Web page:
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Black Lamb


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My epiphany

Sometimes I could take hatchet to myself

May 1st, 2016


When my brother died unexpectedly from a stroke, I was living in a cottage on a farm in the Trossachs. It was famous for several things in the neighborhood and for one thing in the wider world, which was that a nineteenth-century classic novel had been written there in an ancient barn. I don’t believe that myth for a moment, but what I do believe, because I saw them, was the thick ropes of ancient spiders’ webs which festooned the inside of the barn. The farm was locally famous for the farmer’s wife: for her beauty, for riding around the lanes on her stallion, for her abduction from boarding school at the age of fourteen, and for her scandalous adultery. She bred rare and heritage sheep and goats and used to sing arias to their offspring at seven o’clock in the morning right outside my windows, where the nursery pen was. She had a beautiful voice.

She was half middle-class farmer’s wife and half crazy gypsy, with a pack of dogs as her familiars. At the time I lived there, she had eight sheepdogs, who followed her everywhere. (The last I heard, she had twenty-three, which doesn’t surprise me one bit.) At that time only two of the eight were “rescue” dogs; she hadn’t become as famous (or notorious) as she is now. One of these couldn’t inhibit his barking due to some trauma in his previous existence. She warned me (after I moved in) not to worry if I heard the dogs barking in the middle of the night, that the one with no inhibitions set the others off, and as she suffered from insomnia, she used to walk about the farm in the middle of the night. The other rescue dog had an even nastier habit. He liked to swing on the horses’ tails, and this idiotic woman used to stand and watch him doing it, driving her favorite horse demented, and complain all the while that he was pulling the hair out in clumps and the poor horse hated it. “Why don’t you stop him then?” I asked. “Oh, I couldn’t do that,” she replied. “He’s had too much telling off in his life.”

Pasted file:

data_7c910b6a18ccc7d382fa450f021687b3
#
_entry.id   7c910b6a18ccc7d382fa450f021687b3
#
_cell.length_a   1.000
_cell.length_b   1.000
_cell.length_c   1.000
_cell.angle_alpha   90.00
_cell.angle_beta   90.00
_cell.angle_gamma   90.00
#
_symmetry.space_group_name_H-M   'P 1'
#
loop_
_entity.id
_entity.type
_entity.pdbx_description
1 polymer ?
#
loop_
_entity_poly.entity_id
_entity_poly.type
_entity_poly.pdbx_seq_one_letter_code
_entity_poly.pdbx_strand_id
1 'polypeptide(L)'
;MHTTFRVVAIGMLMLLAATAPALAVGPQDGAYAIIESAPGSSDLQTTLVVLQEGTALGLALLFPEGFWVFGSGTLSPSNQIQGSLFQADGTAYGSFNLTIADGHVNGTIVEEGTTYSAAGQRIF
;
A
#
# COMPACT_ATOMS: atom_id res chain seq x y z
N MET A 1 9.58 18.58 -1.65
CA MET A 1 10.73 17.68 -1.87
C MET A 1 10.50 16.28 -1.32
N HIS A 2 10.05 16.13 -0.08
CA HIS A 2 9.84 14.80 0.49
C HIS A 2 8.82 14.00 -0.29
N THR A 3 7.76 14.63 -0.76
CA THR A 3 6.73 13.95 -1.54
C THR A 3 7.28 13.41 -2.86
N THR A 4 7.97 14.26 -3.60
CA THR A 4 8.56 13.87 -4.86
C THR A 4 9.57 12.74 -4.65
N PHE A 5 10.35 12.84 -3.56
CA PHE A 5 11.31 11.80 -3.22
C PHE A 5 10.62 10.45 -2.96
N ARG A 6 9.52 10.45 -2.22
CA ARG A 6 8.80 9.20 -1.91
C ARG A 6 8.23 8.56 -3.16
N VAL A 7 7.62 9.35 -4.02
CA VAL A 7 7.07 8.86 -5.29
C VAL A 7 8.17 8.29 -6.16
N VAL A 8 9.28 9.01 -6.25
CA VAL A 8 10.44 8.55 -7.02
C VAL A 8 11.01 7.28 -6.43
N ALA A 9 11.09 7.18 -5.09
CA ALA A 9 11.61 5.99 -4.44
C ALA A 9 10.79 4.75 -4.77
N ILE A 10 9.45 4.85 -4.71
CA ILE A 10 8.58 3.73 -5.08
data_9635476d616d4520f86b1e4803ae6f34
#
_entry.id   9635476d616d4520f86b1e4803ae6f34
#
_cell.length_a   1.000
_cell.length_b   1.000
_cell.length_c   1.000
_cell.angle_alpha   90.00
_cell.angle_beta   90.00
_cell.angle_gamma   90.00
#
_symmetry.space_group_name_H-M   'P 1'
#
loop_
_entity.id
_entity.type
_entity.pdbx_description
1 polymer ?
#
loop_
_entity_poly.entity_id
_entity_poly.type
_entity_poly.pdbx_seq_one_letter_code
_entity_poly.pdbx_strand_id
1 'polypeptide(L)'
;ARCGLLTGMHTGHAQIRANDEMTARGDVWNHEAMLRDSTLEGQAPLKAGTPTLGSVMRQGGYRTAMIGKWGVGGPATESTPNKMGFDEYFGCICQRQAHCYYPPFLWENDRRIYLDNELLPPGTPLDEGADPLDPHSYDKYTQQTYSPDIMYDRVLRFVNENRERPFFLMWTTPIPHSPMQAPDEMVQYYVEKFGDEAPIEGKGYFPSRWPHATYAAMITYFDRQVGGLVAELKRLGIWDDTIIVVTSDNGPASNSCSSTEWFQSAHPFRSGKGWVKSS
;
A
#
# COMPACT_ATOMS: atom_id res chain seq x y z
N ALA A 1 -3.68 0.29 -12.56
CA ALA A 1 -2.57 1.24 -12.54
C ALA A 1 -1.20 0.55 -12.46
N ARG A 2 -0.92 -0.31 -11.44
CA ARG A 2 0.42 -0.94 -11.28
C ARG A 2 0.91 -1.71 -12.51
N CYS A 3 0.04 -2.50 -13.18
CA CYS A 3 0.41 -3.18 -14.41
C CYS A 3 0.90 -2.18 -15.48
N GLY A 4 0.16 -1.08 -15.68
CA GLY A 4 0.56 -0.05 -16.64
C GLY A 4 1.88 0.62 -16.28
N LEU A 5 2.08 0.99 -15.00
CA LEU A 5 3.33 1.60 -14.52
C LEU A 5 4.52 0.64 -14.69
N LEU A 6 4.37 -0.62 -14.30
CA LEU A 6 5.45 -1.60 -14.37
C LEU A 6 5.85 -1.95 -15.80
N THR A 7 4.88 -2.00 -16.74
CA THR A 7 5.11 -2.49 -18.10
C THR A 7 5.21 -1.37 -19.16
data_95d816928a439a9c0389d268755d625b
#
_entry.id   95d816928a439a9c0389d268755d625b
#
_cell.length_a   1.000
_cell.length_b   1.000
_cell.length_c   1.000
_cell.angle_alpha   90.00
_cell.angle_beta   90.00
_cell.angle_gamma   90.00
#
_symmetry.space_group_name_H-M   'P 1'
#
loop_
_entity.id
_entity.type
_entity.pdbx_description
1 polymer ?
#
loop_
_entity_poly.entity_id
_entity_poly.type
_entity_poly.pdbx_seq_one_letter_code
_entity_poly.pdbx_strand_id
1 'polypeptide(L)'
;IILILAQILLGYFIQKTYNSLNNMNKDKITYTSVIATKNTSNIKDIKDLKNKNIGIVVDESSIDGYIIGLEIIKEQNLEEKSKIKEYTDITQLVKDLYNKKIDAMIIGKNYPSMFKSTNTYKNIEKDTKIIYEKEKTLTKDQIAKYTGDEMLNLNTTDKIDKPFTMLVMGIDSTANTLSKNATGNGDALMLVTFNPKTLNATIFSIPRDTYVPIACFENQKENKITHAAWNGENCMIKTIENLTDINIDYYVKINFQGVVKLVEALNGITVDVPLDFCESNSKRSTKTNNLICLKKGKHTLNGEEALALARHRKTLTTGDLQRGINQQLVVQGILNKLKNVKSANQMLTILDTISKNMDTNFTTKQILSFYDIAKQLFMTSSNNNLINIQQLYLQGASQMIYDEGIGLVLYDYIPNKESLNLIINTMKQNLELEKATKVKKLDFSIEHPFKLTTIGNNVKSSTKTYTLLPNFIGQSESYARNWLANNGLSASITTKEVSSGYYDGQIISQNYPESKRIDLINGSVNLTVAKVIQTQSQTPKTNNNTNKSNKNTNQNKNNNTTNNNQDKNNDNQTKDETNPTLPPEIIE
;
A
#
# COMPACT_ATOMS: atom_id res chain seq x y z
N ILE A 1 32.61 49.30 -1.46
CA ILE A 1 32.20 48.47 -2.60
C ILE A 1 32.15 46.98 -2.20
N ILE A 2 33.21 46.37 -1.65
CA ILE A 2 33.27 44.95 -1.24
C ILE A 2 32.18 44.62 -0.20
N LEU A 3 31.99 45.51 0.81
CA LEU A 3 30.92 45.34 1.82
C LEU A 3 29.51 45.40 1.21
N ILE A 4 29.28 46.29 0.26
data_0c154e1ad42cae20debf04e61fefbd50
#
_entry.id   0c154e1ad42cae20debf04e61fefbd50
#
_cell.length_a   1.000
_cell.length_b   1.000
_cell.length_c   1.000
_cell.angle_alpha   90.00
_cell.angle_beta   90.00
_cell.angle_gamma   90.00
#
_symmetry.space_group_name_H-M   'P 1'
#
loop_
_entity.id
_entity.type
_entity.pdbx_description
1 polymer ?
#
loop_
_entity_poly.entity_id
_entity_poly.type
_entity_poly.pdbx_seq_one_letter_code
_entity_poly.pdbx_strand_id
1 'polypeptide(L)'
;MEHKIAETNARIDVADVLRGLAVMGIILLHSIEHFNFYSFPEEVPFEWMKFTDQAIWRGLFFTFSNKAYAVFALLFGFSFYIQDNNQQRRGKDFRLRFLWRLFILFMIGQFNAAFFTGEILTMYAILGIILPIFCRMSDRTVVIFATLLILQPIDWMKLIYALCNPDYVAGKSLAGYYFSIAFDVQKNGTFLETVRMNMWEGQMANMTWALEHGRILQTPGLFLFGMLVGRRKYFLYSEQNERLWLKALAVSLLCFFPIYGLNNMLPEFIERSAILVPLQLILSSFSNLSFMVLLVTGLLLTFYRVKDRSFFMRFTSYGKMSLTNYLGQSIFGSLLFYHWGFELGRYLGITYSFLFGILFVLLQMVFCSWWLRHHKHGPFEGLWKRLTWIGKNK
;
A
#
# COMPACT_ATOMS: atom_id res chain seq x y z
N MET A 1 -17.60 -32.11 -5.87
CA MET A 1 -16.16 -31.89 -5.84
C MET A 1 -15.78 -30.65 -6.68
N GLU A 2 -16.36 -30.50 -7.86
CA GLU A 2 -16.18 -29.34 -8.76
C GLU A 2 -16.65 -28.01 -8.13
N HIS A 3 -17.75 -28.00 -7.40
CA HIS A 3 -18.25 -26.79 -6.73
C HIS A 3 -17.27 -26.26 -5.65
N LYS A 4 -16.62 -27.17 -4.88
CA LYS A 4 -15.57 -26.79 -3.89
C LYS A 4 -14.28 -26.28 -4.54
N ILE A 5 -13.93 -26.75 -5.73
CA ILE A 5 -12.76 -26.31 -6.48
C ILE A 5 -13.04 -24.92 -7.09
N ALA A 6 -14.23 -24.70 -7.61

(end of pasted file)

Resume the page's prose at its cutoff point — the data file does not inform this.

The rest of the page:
kittenb&wIn the cottage next door to me lived a woman whom I always thought of as Catwoman. She had a spooky affinity with cats and even looked as if she were turning into one, with thick hair like fur on her legs and torso. She lived with the farmer’s wife’s son, who was almost twenty years younger than she was. (I haven’t got room to unfold that tale, dramatic and unbelievable as it was.) One day several months before my epiphany, Catwoman told me she had discovered that the feral cat who lived in one of the newer barns had had more kittens. Unfortunately, she couldn’t take any more in herself, because her tiny two-room cottage was already heaving with two dogs and three cats, and Bunny (the boyfriend). So I agreed that I would take the kittens, as long as she and Bunny caught them.

These kittens, Sunbeam and Moonbeam, became my family. At first it was because they were in such a terrible state. They had been born under a sheep dip and a tomcat (probably their father) had been stalking them, watching them through the grill, so that the smallest one, Moonbeam, took two weeks before she stopped gazing upwards in terror all the time. Sunbeam, the robust sister, spent nearly as long standing in front of her, as if to protect her and hide her from view. Anyone who has rescued an animal will attest to the strength of the bond that is formed. And as time went on, my kittens grew into a joy and a blessing, helping me through a protracted illness.

They were about six months old when I had to go to England to my brother’s funeral, and of course Catwoman looked after them superbly while I was away. A week after I got back I had to go into hospital for another small operation, made more traumatic by the music they were playing in the operating theatre, which happened to be something that had been played at my brother’s funeral. I had been heartbroken by seeing his body in the funeral parlor; shockingly, I almost didn’t recognize him. And the funeral had been difficult, harrowing even, because of the behaviur of some of the family members and because half the family (most of the Canadian branch) couldn’t be there. The fact that I could hardly walk and was in constant pain from a misplaced stent didn’t help either.